What Being Busy Means and Doesn’t Mean
Life seems to be incredibly busy, and life moves at an incredible pace as we click off the minutes spent in the office, out in the community, at games, at plays and with family. There is no limit to the things that can fill a day, a week and a lifetime. Sometimes being busy, or at least communicating busy-ness, can be so general or nebulous that it can lose its meaning or even its purpose. If there is no meaning to being busy, then what is all of the “busy” for? There must be a method to the madness, some organization to the chaos, and a purpose to living a busy life. It is time to recalibrate what it means to be busy, and understand what it does not mean.
Being busy means that you are working towards a defined goal.
When setting a goal, there should be action steps in achieving that goal. Ask, “What does a win for the day’s work look like? and then ask, “What needs to happen to get the win?”. Everything in between that start and that finish should make a person quite busy. Of course, the “win” for the day could be multifaceted, and have lots of different branches stemming from the primary goal. The amount of “busy” might even be multiplied for higher capacity jobs with more obligations and daily requirements. Regardless of the the type of job, being busy should mean working toward the win for that day. Finding a way to work towards an end of the week, month, or yearly goal is even better. Let being busy mean that there are wins being achieved, boxes being checked, and a defined purpose in what is being done. Set intentionality to being busy.
Being busy does not mean neglecting important things.
The first ministry of every pastor and ministry leader is the ministry of family. Being busy with ministry work does not give anyone the excuse to ignore things at home. Because of the sense that ministry is the highest calling that one can give their life to, everything else can begin to take a back seat. If you are winning at church but failing at home, then you are failing. It is easy to say that since souls are being saved, and lives are being changed through ministry work, then “lesser” things get pushed away. Sometimes that thought process bleeds over into family life, and one long day at the office, or one tee ball game missed leads to multiple absences, and eventually things at home are on the rocks because ministry has taken precedence over family. Do not allow being busy with ministry become an excuse to neglect the most important things.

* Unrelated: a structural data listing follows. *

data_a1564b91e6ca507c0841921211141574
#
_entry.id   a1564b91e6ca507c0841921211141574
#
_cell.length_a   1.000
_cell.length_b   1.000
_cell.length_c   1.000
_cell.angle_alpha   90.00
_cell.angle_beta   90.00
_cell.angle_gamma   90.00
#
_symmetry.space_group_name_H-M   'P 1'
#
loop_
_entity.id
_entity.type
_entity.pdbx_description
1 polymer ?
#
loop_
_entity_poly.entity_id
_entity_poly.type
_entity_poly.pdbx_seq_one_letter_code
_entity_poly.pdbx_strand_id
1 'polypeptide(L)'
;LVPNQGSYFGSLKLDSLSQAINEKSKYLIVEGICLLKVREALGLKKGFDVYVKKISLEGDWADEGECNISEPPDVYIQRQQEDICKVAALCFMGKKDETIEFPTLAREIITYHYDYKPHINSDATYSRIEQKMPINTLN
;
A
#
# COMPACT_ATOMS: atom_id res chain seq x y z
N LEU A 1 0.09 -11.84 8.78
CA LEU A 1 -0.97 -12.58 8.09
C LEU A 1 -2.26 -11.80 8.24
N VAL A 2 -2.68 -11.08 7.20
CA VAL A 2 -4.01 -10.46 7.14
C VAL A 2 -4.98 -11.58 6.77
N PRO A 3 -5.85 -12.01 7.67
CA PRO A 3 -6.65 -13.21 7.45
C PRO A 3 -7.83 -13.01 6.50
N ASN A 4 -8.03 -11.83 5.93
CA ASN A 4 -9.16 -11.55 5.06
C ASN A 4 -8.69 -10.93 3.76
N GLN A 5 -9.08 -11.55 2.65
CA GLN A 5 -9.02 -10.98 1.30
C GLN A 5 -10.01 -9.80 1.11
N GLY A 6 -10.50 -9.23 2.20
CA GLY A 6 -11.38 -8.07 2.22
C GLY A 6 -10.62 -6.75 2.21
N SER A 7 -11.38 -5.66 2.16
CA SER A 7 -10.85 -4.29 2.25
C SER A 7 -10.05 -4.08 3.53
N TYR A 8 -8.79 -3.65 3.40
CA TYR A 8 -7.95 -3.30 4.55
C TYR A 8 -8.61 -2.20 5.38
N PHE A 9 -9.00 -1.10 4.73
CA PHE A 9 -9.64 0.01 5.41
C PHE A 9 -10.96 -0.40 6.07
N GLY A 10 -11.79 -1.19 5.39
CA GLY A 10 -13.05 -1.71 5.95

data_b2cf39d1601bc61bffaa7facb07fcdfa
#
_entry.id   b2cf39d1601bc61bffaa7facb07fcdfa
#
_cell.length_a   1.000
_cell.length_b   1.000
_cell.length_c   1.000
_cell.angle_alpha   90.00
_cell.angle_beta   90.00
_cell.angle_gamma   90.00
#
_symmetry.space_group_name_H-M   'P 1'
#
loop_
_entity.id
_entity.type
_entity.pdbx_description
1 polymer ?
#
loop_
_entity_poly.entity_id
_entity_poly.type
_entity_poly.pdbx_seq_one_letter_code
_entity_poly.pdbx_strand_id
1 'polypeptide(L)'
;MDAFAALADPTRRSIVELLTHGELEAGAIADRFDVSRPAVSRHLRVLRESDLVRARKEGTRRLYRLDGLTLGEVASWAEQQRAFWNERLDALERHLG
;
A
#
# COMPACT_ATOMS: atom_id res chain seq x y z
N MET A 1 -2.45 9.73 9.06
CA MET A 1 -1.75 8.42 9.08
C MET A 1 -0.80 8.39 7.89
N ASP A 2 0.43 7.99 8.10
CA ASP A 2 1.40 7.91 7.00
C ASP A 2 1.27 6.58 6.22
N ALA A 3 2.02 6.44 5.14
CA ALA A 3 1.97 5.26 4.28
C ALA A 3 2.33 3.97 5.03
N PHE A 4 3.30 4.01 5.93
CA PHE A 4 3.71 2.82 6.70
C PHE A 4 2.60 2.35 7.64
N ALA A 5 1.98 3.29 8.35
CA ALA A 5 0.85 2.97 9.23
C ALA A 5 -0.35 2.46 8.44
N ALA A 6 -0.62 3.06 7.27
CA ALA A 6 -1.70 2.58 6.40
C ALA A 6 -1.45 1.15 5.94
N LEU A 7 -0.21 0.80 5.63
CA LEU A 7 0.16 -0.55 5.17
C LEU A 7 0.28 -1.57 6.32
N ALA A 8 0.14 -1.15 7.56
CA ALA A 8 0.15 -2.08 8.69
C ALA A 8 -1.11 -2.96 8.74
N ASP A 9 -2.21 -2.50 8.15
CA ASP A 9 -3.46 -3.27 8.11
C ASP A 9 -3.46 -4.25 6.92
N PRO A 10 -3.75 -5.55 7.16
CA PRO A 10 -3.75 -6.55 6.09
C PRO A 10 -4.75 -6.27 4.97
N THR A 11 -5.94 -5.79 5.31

Being busy means end of the day satisfaction.
In the show “The Office”, in one of the latter seasons the manager, Michael Scott, is talking to the CEO, Jo Bennett, about letting the employees go home because it is St. Patrick’s Day (which is apparently a big deal in Scranton, PA). Jo replies that they are free to leave if Michael feels like they have put in a good day’s work and “can sign their name to it”, feeling personal satisfaction with the work that they have put in. Michael takes it as a hint that Jo might not be thrilled with the work day up to this point, so he chooses to continue the work day. Hours tick by and eventually Michael has had enough trying to look busy, so he lets Jo know, and he releases everyone. The point being, long hours of looking busy does not mean quality work has been done. If, at the end of the day, there is no sense of completion or satisfaction, then being busy is all for nothing.
Being busy is not a crutch.
Saying “No” to good things so that you can say “Yes” to the best things is a good discipline to have. Sometimes “being busy” becomes an excuse for things to be done poorly, or not get done at all. God has called us to be excellent in what we do, without excuse. In order to do many things well, perhaps it is time to collaborate, or move some things off the plate.
Being busy is part of the deal.
Ministry imposes a very high tax on time and effort. A pastor who is trying to shepherd well understands that the demands can be 24/7, and hours of operation do not end. There are few other professions that have the same demand for time and energy as ministry, and they all pay a lot better. This is usually one of the most surprising truths in a young pastor’s life. Unless they have been mentored well, they might come into ministry not fully understanding how much time it will take cultivating a congregation, be it a full church, or a segment of the population such as the student ministry. Student ministry might even have a higher demand, as most of the next generation is very high achieving, and there are lots of opportunities to be involved in extracurricular activities in school or in the community, and student leaders would be wise to reach into each of those activities, and be involved in what their students’ interests are.
Ministry, especially student ministry, is not for the home body. Activity is life for the ministry leader.
Disclaimer: The views and opinions expressed in the YS Blog are those of the authors and do not necessarily reflect the opinion or position of YS.